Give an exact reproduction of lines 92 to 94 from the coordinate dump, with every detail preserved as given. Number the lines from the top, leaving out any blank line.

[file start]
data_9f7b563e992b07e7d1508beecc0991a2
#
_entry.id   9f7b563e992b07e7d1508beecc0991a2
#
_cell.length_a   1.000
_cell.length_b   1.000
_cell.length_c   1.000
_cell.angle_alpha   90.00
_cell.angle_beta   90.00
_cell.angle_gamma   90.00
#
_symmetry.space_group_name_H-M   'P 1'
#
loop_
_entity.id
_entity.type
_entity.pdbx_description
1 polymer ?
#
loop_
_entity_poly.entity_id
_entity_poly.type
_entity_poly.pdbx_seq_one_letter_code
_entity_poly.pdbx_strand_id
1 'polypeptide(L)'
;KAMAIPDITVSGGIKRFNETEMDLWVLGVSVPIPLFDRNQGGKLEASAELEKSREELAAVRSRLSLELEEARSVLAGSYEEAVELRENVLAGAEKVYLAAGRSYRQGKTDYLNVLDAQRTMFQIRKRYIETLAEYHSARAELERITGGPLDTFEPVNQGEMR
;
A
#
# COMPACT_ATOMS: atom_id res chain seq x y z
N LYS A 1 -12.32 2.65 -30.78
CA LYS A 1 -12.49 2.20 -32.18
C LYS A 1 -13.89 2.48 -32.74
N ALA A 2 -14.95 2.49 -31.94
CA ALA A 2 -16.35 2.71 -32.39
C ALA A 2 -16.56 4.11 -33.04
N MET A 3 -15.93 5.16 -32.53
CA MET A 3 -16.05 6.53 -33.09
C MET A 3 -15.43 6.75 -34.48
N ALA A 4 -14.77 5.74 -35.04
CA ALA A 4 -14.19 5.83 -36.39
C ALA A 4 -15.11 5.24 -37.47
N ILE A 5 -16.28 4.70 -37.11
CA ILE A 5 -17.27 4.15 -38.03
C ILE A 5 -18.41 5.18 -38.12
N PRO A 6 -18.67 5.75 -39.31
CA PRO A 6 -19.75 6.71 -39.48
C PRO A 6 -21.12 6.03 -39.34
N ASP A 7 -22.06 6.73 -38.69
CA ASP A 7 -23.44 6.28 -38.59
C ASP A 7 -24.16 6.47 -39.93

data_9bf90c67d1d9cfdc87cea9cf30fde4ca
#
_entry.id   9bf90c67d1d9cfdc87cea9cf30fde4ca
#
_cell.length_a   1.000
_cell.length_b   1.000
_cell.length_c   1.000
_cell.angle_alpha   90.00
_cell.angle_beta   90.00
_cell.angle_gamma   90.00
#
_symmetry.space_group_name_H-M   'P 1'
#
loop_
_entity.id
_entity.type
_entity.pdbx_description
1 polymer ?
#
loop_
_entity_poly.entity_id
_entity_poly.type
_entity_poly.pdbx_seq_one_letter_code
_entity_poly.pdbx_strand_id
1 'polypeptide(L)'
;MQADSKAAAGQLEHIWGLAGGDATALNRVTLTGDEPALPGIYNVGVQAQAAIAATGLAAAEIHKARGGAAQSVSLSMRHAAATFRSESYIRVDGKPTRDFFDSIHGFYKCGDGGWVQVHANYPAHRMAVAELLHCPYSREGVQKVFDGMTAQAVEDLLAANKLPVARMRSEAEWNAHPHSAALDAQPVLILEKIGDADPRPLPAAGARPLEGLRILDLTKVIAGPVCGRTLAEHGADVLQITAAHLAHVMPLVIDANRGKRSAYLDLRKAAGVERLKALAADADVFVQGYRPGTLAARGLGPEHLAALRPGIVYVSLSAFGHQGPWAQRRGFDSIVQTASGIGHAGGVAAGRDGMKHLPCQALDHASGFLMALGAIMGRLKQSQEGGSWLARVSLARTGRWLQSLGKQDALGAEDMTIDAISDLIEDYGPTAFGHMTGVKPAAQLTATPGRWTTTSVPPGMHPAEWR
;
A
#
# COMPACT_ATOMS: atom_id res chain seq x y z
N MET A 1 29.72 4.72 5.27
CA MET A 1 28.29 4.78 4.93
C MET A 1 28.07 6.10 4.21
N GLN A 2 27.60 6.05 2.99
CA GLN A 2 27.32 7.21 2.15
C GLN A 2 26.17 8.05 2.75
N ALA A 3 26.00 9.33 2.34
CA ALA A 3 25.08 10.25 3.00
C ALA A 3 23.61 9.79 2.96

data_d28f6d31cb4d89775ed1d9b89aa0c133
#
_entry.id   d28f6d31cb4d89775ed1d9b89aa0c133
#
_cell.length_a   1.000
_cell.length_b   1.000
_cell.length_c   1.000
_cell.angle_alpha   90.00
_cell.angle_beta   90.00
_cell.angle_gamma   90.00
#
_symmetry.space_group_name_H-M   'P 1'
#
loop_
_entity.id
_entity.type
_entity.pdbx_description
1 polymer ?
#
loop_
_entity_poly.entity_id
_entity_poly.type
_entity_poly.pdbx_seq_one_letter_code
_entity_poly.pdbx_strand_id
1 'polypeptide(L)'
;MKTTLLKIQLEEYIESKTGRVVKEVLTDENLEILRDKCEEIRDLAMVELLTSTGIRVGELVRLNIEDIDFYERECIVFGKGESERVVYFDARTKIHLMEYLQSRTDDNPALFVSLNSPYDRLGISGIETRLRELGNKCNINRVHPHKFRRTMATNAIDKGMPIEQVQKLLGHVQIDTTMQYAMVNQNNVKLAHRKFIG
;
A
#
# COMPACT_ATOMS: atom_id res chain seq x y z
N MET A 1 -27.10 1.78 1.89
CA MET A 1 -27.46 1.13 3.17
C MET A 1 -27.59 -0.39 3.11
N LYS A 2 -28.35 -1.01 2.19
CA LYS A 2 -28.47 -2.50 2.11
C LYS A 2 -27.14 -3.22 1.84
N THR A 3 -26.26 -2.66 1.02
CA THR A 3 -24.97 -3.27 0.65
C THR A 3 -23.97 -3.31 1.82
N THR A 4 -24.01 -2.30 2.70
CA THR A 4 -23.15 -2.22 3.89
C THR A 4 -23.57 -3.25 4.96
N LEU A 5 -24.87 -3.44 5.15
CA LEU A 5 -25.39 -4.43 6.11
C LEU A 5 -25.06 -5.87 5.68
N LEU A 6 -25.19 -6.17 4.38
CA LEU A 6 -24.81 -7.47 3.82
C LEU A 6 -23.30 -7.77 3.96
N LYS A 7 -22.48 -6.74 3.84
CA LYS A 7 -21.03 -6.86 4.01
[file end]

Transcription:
#
_entry.id   d28f6d31cb4d89775ed1d9b89aa0c133
#